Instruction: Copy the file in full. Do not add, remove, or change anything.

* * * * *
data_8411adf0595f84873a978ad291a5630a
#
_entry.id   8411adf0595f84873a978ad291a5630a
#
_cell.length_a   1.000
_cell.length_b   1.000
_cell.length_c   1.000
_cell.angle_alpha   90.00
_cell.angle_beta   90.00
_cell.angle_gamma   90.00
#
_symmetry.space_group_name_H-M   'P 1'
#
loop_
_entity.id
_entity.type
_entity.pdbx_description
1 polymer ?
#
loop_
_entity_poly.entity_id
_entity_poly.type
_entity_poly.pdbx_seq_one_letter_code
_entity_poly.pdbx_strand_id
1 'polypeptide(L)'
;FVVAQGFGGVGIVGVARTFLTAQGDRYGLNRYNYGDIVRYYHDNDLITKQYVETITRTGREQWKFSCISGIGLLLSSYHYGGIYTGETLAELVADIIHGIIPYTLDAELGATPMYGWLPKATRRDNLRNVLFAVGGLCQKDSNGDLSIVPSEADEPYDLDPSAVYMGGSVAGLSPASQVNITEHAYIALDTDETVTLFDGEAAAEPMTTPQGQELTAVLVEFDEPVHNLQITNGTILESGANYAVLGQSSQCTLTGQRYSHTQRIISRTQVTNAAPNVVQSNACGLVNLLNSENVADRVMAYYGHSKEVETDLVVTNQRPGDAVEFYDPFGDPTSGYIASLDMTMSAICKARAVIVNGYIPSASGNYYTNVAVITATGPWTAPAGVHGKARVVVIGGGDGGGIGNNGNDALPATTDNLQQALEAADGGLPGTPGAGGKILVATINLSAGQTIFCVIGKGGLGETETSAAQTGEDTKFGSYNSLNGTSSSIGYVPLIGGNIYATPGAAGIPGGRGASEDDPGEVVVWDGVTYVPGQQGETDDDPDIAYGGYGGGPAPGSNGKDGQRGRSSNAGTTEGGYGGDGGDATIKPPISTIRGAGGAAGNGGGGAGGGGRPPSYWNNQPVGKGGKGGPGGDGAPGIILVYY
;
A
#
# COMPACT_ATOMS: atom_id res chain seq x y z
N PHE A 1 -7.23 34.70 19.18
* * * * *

data_8411adf0595f84873a978ad291a5630a
#
_entry.id   8411adf0595f84873a978ad291a5630a
#
_cell.length_a   1.000
_cell.length_b   1.000
_cell.length_c   1.000
_cell.angle_alpha   90.00
_cell.angle_beta   90.00
_cell.angle_gamma   90.00
#
_symmetry.space_group_name_H-M   'P 1'
#
loop_
_entity.id
_entity.type
_entity.pdbx_description
1 polymer ?
#
loop_
_entity_poly.entity_id
_entity_poly.type
_entity_poly.pdbx_seq_one_letter_code
_entity_poly.pdbx_strand_id
1 'polypeptide(L)'
;FVVAQGFGGVGIVGVARTFLTAQGDRYGLNRYNYGDIVRYYHDNDLITKQYVETITRTGREQWKFSCISGIGLLLSSYHYGGIYTGETLAELVADIIHGIIPYTLDAELGATPMYGWLPKATRRDNLRNVLFAVGGLCQKDSNGDLSIVPSEADEPYDLDPSAVYMGGSVAGLSPASQVNITEHAYIALDTDETVTLFDGEAAAEPMTTPQGQELTAVLVEFDEPVHNLQITNGTILESGANYAVLGQSSQCTLTGQRYSHTQRIISRTQVTNAAPNVVQSNACGLVNLLNSENVADRVMAYYGHSKEVETDLVVTNQRPGDAVEFYDPFGDPTSGYIASLDMTMSAICKARAVIVNGYIPSASGNYYTNVAVITATGPWTAPAGVHGKARVVVIGGGDGGGIGNNGNDALPATTDNLQQALEAADGGLPGTPGAGGKILVATINLSAGQTIFCVIGKGGLGETETSAAQTGEDTKFGSYNSLNGTSSSIGYVPLIGGNIYATPGAAGIPGGRGASEDDPGEVVVWDGVTYVPGQQGETDDDPDIAYGGYGGGPAPGSNGKDGQRGRSSNAGTTEGGYGGDGGDATIKPPISTIRGAGGAAGNGGGGAGGGGRPPSYWNNQPVGKGGKGGPGGDGAPGIILVYY
;
A
#
# COMPACT_ATOMS: atom_id res chain seq x y z
N PHE A 1 -7.23 34.70 19.18